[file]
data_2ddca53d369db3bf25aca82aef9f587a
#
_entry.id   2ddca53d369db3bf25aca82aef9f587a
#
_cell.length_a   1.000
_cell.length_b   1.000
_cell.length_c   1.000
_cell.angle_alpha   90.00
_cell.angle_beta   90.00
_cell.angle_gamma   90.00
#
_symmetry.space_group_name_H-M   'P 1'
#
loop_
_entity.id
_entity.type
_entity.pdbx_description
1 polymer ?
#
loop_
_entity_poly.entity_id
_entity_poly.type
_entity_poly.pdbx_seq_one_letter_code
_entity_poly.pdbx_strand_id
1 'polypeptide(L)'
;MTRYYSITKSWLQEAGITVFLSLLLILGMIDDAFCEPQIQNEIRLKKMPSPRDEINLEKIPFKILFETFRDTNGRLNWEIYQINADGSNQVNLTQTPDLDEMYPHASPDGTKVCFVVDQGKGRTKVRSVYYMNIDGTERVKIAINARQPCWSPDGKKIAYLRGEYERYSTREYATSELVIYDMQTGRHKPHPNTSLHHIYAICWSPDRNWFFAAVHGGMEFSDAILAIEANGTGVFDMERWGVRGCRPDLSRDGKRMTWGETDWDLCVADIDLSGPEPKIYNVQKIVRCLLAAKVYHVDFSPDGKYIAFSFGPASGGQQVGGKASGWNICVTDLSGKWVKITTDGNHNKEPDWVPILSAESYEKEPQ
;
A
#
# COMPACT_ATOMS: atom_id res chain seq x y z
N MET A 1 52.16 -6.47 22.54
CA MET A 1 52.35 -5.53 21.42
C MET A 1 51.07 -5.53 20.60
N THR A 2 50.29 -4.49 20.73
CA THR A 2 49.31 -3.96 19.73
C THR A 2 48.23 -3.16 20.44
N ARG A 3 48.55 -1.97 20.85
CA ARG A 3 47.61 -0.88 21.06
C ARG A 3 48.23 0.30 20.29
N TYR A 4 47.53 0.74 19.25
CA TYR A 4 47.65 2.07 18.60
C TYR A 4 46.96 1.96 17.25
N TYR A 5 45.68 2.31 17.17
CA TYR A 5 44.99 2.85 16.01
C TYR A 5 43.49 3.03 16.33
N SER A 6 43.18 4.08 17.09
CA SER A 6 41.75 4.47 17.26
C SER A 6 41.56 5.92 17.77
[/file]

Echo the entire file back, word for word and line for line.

data_2ddca53d369db3bf25aca82aef9f587a
#
_entry.id   2ddca53d369db3bf25aca82aef9f587a
#
_cell.length_a   1.000
_cell.length_b   1.000
_cell.length_c   1.000
_cell.angle_alpha   90.00
_cell.angle_beta   90.00
_cell.angle_gamma   90.00
#
_symmetry.space_group_name_H-M   'P 1'
#
loop_
_entity.id
_entity.type
_entity.pdbx_description
1 polymer ?
#
loop_
_entity_poly.entity_id
_entity_poly.type
_entity_poly.pdbx_seq_one_letter_code
_entity_poly.pdbx_strand_id
1 'polypeptide(L)'
;MTRYYSITKSWLQEAGITVFLSLLLILGMIDDAFCEPQIQNEIRLKKMPSPRDEINLEKIPFKILFETFRDTNGRLNWEIYQINADGSNQVNLTQTPDLDEMYPHASPDGTKVCFVVDQGKGRTKVRSVYYMNIDGTERVKIAINARQPCWSPDGKKIAYLRGEYERYSTREYATSELVIYDMQTGRHKPHPNTSLHHIYAICWSPDRNWFFAAVHGGMEFSDAILAIEANGTGVFDMERWGVRGCRPDLSRDGKRMTWGETDWDLCVADIDLSGPEPKIYNVQKIVRCLLAAKVYHVDFSPDGKYIAFSFGPASGGQQVGGKASGWNICVTDLSGKWVKITTDGNHNKEPDWVPILSAESYEKEPQ
;
A
#
# COMPACT_ATOMS: atom_id res chain seq x y z
N MET A 1 52.16 -6.47 22.54
CA MET A 1 52.35 -5.53 21.42
C MET A 1 51.07 -5.53 20.60
N THR A 2 50.29 -4.49 20.73
CA THR A 2 49.31 -3.96 19.73
C THR A 2 48.23 -3.16 20.44
N ARG A 3 48.55 -1.97 20.85
CA ARG A 3 47.61 -0.88 21.06
C ARG A 3 48.23 0.30 20.29
N TYR A 4 47.53 0.74 19.25
CA TYR A 4 47.65 2.07 18.60
C TYR A 4 46.96 1.96 17.25
N TYR A 5 45.68 2.31 17.17
CA TYR A 5 44.99 2.85 16.01
C TYR A 5 43.49 3.03 16.33
N SER A 6 43.18 4.08 17.09
CA SER A 6 41.75 4.47 17.26
C SER A 6 41.56 5.92 17.77